Spicy Turkey Lollipops — The Weekender
Every home cook has her backup, never-fail dinnertime ingredient. When in doubt, my mom sautés chicken tenders in olive oil with a bit of garlic and serves them on top of salad. My younger sister relies on sweet potatoes and cans of black beans to save the day when kitchen inspiration is scarce. Me? I’m good as long as there’s a pound of ground turkey in the freezer.
When I want something super-easy, I make turkey burgers with chopped onion and frozen peas stirred in (who doesn’t like a burger that also contains a serving of veggies?). If I have a little more time to play with, I mince up a carrot and a bit of onion in the food processor, stir it into the turkey with an egg and some smashed stale crackers (something we always seem to have on hand) and bake it in a loaf pan. Nights when I feel like I need some meditative kitchen time, I make turkey meatballs and cook them up in a batch of vegetable-laden broth.
All those applications are solid weeknight cooking. Sometimes, however, I’d like to be able to dress up my ground turkey and make it a little more presentable for guests and far-flung family members who find their way to my table on occasion. Just as I was pondering inventing my own company-worthy ground turkey dish, I spotted Melissa d’Arabian’s Spicy Turkey Lollipops.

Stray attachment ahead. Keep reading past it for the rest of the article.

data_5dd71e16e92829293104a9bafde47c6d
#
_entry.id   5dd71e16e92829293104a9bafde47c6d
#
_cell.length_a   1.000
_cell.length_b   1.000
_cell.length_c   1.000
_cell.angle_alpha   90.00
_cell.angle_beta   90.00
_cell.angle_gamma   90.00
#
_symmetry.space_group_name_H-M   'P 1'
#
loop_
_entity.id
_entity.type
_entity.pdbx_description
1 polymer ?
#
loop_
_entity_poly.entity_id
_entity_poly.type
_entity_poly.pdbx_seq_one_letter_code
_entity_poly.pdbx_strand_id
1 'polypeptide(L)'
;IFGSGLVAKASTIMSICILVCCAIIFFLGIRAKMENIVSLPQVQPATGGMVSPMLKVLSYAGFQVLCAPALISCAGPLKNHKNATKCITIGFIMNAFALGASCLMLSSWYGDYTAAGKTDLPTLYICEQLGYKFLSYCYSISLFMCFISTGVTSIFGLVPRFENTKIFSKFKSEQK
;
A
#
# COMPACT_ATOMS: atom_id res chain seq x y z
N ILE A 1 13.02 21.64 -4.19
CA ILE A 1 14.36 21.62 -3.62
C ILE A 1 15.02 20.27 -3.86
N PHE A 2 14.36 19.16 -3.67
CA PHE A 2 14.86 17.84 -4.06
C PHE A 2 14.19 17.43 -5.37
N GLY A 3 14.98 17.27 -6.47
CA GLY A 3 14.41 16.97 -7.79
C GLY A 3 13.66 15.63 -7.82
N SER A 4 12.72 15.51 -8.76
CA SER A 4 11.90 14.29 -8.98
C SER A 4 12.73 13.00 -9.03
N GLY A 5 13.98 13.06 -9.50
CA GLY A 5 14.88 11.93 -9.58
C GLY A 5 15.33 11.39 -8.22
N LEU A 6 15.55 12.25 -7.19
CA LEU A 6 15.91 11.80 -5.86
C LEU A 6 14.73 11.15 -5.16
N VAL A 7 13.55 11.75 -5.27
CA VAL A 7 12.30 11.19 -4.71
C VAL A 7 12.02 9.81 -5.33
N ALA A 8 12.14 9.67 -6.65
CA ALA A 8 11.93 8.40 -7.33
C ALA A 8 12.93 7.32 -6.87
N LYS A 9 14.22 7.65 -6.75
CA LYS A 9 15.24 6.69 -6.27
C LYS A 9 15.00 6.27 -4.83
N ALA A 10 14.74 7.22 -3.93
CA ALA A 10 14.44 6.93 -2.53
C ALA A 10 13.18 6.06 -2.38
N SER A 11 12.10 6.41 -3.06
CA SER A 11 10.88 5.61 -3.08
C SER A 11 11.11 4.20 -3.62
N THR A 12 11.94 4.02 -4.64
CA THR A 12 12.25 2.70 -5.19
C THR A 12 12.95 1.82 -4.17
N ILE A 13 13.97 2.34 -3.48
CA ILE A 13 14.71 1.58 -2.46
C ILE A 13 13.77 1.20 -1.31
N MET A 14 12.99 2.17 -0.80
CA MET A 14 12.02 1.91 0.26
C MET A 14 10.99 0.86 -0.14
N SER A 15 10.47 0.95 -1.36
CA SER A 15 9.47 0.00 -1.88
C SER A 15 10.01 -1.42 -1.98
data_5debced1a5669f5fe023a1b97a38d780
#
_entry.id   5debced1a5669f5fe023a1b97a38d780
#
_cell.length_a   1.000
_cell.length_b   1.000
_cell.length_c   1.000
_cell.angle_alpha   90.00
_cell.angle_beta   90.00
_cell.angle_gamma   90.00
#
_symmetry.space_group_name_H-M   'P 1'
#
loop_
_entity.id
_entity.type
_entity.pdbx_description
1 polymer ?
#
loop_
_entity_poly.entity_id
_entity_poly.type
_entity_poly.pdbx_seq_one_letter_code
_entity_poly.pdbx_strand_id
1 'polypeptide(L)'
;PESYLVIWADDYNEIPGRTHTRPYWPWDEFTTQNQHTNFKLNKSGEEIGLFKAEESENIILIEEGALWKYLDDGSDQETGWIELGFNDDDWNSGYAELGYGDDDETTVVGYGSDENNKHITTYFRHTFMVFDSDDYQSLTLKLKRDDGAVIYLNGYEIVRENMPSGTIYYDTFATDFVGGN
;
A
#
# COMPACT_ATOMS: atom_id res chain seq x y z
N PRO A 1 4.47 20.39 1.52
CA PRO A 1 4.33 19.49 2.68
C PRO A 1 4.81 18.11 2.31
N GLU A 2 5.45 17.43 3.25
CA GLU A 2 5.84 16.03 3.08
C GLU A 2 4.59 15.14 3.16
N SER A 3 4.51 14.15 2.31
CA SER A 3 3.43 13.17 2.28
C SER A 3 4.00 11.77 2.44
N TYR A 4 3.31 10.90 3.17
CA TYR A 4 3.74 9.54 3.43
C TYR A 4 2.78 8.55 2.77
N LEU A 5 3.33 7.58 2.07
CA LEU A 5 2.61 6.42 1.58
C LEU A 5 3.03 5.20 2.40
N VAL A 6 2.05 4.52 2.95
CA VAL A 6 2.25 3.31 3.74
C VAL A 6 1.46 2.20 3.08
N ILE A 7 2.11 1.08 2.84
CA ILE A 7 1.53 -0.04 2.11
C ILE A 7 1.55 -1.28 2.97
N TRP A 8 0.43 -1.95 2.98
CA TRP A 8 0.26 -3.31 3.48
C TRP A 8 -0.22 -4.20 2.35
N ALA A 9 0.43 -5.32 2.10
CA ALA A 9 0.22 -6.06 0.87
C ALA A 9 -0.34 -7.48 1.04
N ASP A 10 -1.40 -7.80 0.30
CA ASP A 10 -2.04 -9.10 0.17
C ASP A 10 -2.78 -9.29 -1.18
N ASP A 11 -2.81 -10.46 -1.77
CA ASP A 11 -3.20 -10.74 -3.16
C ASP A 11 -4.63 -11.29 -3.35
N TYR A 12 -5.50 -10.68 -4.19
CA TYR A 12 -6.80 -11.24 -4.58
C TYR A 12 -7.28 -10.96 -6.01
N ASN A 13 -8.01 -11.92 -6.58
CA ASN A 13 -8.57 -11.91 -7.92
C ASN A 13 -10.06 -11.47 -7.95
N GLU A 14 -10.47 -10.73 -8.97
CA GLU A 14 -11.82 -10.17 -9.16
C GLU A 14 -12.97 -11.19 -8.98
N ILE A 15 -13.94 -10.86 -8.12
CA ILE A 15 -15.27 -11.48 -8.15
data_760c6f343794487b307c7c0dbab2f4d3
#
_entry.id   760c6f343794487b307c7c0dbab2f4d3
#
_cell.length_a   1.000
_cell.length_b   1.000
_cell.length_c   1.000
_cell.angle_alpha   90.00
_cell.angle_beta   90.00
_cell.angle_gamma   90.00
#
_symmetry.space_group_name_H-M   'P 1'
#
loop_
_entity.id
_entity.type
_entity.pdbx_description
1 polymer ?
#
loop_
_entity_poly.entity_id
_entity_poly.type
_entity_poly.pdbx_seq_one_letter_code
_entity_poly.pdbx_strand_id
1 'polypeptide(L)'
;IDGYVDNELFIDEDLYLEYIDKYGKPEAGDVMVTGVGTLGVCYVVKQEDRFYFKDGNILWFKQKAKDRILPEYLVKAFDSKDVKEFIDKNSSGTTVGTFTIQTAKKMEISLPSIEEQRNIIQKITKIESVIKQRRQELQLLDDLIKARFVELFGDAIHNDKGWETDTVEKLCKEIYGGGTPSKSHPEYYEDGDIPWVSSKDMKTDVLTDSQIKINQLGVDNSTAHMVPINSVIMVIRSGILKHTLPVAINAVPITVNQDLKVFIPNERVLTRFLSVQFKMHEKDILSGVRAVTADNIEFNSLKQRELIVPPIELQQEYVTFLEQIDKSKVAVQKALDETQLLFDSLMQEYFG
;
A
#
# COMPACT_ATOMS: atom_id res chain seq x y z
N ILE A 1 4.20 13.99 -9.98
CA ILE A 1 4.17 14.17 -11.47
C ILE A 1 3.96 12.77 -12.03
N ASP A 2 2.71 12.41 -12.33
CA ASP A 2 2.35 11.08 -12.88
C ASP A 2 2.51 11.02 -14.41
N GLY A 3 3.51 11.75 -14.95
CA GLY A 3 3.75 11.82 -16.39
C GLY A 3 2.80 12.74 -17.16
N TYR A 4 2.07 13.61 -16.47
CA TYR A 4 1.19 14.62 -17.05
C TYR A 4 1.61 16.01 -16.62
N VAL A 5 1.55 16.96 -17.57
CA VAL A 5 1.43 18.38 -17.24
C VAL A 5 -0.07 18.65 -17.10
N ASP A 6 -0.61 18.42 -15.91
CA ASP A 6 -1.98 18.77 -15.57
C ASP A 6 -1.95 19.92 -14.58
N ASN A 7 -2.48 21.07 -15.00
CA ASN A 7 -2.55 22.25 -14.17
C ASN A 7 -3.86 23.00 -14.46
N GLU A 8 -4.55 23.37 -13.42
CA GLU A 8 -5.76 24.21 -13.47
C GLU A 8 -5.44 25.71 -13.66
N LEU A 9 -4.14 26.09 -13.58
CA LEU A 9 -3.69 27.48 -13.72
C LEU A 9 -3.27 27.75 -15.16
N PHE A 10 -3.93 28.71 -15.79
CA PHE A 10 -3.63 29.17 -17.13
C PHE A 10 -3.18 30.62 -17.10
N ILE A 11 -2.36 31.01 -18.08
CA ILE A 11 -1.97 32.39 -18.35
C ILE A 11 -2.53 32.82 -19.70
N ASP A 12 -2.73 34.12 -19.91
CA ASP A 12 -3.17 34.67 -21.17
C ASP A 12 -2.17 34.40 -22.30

Her recipe is essentially a healthier, highly spiced riff on the classic Swedish Meatball. Served as part of a spread of finger food, it was a winner with my friends and has been duly printed and filed away for future Weekender use. As an avid canner, I also loved that Melissa used jam in the meatball glaze. This recipe calls for raspberry, but you could sub in any other sweet or tart preserve to very good effect.
Before you start rolling your meatballs, here are a few things you should know:
- The glaze packs a fairly intense punch of heat. If you want to serve these meatballs to kids (or in my case, a husband) who can’t handle much in the way of spice, omit the cayenne.
- If you want to have more glaze for dipping, I recommend doubling the recipe. But don’t serve any glaze that has been exposed to partially cooked turkey. No need to give your guests food poisoning.
- To make your skewers stay securely in the meatballs, soak them in water before you start making the meatballs. Then halfway through cooking when you apply the initial layer of glaze, place the soaked sticks into the meatballs. The turkey will bake around the skewers and the soaking will keep them from burning.
Marisa McClellan is a food writer and canning teacher who lives in Center City Philadelphia. Find more of her food (all cooked up in her 80-square-foot kitchen) at her blog, Food in Jars. Her first cookbook, Food in Jars: Canning in Small Batches Year Round, is now available.